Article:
label bootfromdisk
    localboot 0x80

In this example the server will boot the recovery entry, so it will boot the rescuecd kernel, and it will execute the script autorun2 downloaded from http://192.168.10.102/srv1/autorun2. The autorun2 script contains the instructions to perform an automatic recovery of the server.

Here is what the entries do:

  • backup
    • boots the rescuecd kernel downloaded through tftp and uses initram.igz as initramfs
    • configures the network with the 192.168.10.100 ip address
    • downloads the http://192.168.10.102/srv1/autorun1 script to a temporary file into the ram
    • executes the autorun1 script that performs a backup and reboots
  • recovery
    • boots the rescuecd kernel downloaded through tftp and uses initram.igz as initramfs
    • configures the network with the 192.168.10.100 ip address
    • downloads the http://192.168.10.102/srv1/autorun2 script to a temporary file into the ram
    • executes the autorun2 script that performs a recovery of the system and reboots
  • fsck
    • boots the rescuecd kernel downloaded through tftp and uses initram.igz as initramfs
    • configures the network with the 192.168.10.100 ip address
    • downloads the http://192.168.10.102/srv1/autorun3 script to a temporary file into the ram
    • executes the autorun3 script that performs an fsck of the filesystems and reboots
  • ssh
    • boots the rescue64 kernel downloaded through tftp and uses initram.igz as initramfs
    • configures the network with the 192.168.10.100 ip address
    • sets the root password of the SystemRescueCd system to 12345 so that we can connect remotely through ssh
    • disables autorun
  • serial
    • boots the rescuecd kernel downloaded through tftp and uses initram.igz as initramfs with options console=ttyS0,9600 so that we can work through the serial console
    • disables autorun
  • bootfromdisk
    • boots from the first hard disk

Every time you want a server to execute the task, you just have to change the first line of the configuration file. For instance you can change default recovery to default bootfromdisk once the recovery is complete so that the server reboots from the hard-disk the next time. You can also stop the dhcp service on the backup/recovery server to force the attempt to boot the production server from the network to fail.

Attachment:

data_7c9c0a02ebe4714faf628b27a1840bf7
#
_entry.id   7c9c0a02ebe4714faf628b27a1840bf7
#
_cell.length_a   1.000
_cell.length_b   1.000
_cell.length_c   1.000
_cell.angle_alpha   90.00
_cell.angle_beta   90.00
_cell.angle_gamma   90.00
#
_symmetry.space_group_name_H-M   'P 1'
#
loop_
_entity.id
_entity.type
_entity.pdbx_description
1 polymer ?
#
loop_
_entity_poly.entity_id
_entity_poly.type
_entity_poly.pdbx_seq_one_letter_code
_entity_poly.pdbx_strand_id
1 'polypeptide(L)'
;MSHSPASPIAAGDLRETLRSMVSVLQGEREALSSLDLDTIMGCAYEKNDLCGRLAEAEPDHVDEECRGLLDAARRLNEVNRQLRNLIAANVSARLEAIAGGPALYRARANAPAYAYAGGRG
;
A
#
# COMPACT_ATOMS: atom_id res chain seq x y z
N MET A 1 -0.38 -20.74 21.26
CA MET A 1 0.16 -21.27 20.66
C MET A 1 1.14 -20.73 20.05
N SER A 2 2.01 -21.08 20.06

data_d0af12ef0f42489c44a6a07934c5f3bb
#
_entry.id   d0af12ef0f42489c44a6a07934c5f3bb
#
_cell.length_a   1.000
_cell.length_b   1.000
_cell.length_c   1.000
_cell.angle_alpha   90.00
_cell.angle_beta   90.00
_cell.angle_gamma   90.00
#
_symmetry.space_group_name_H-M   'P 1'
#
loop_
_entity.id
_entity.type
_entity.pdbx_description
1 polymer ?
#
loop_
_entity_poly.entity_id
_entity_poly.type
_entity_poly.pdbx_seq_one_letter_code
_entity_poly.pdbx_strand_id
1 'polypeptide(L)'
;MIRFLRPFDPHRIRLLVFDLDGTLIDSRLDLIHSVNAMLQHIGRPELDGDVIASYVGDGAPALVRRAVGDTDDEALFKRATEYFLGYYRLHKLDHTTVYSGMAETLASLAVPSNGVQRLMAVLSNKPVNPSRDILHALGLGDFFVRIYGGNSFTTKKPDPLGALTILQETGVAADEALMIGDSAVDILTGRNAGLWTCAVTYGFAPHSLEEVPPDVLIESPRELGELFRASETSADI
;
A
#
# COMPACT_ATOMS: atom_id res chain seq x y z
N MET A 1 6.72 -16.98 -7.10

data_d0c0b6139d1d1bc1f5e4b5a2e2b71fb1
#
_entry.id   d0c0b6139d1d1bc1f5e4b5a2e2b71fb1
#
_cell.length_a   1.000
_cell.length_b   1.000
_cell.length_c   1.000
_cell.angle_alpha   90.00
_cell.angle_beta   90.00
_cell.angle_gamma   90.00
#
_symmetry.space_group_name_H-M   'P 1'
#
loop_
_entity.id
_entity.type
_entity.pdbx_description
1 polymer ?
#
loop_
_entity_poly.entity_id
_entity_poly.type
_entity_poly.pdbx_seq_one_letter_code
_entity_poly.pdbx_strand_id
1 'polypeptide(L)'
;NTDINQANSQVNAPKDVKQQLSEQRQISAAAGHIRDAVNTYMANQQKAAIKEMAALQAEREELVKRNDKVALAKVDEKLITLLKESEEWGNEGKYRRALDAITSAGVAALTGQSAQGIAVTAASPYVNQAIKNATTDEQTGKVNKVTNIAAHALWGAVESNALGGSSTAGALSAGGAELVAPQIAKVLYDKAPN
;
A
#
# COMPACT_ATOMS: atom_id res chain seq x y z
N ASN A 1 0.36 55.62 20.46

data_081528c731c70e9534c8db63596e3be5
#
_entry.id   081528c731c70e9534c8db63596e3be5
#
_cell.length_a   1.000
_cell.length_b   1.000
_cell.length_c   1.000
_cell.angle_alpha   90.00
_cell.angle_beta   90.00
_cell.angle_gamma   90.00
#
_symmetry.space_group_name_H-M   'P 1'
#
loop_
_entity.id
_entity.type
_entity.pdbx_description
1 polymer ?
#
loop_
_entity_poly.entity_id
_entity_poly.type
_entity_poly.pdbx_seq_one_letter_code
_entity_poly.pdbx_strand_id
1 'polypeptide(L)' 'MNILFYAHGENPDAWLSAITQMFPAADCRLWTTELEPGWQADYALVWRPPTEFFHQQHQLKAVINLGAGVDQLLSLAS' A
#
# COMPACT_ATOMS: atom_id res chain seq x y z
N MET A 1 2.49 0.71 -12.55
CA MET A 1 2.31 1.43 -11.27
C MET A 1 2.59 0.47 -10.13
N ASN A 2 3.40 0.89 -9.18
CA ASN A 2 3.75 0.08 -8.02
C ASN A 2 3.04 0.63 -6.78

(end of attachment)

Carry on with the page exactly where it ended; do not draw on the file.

How to use SystemRescueCd once it's setup

Once your network is installed, using the SystemRescueCd to perform automatic or manual administration tasks remotely is very easy. Here is how to use these features.

Use SystemRescueCd to perform an automatic task

Let's take as an example: the hard-disk of the srv1 machine (192.168.10.100) crashed and has just been replaced with a brand new empty disk. You now want to perform the recovery job to restore the operating system on this machine.

  1. Connect to the backup/recovery server (srv3) and edit the pxelinux configuration file used by srv1 (eg: /tftpboot/pxelinux.cfg/01-00-0c-29-57-d0-64) and write the name of the entry you want to boot in the default section: default recovery
  2. Ensure the pxe boot services (dhcpd, tftpd, ...) are started on the backup/recovery server
  3. Use the management interface to reboot the production server on which you want to perform an administration task (srv1)
  4. Wait 3 minutes, just to be sure that the boot process on SystemRescueCd is complete on srv1
  5. Connect to the backup/recovery server (srv3) and edit the pxelinux configuration file used by srv1 (eg: /tftpboot/pxelinux.cfg/01-00-0c-29-57-d0-64) and write bootfromdisk in the default section so that the server will boot from the hard-disk the next time: default bootfromdisk
  6. If the recovery script has been well designed, it should restart automatically after the recovery is complete, and srv1 will boot from the production operating system.

Use SystemRescueCd to perform a task by hand

Let's take as an example: You forgot the root password of the srv2 machine and you want to get an ssh connection to the SystemRescueCd to mount the root filesystem and edit the password file (usually /etc/shadow).

  1. Connect to the backup/recovery server (srv3) and edit the pxelinux configuration file used by srv2 (eg: /tftpboot/pxelinux.cfg/01-00-0c-29-57-d0-74) and write the name of the entry you want to boot in the default section: default ssh
  2. Ensure the pxe boot services (dhcpd, tftpd, ...) are started on the backup/recovery server
  3. Use the management interface to reboot the production server on which you want to perform an administration task (srv2)
  4. Wait 3 minutes, just to be sure that the boot process on SystemRescueCd is complete on srv2
  5. Use ssh to connect to srv2 from your office. You must use the root password that you gave on the command line on the pxelinux configuration file (eg: 12345) to connect to SystemRescueCd. Don't confuse this password with the root password of the system that you want to change, that is written in the /etc/shadow file on your hard-disk. Mount the root partition, and edit the file, or perform any other administration task by hand.
  6. Connect to the backup/recovery server (srv3) and edit the pxelinux configuration file used by srv2 (eg: /tftpboot/pxelinux.cfg/01-00-0c-29-57-d0-74) and write bootfromdisk in the default section so that the server will boot from the hard-disk the next time: default bootfromdisk
  7. In the ssh console to srv2, type reboot. The linux system must restart with the new root password on srv2.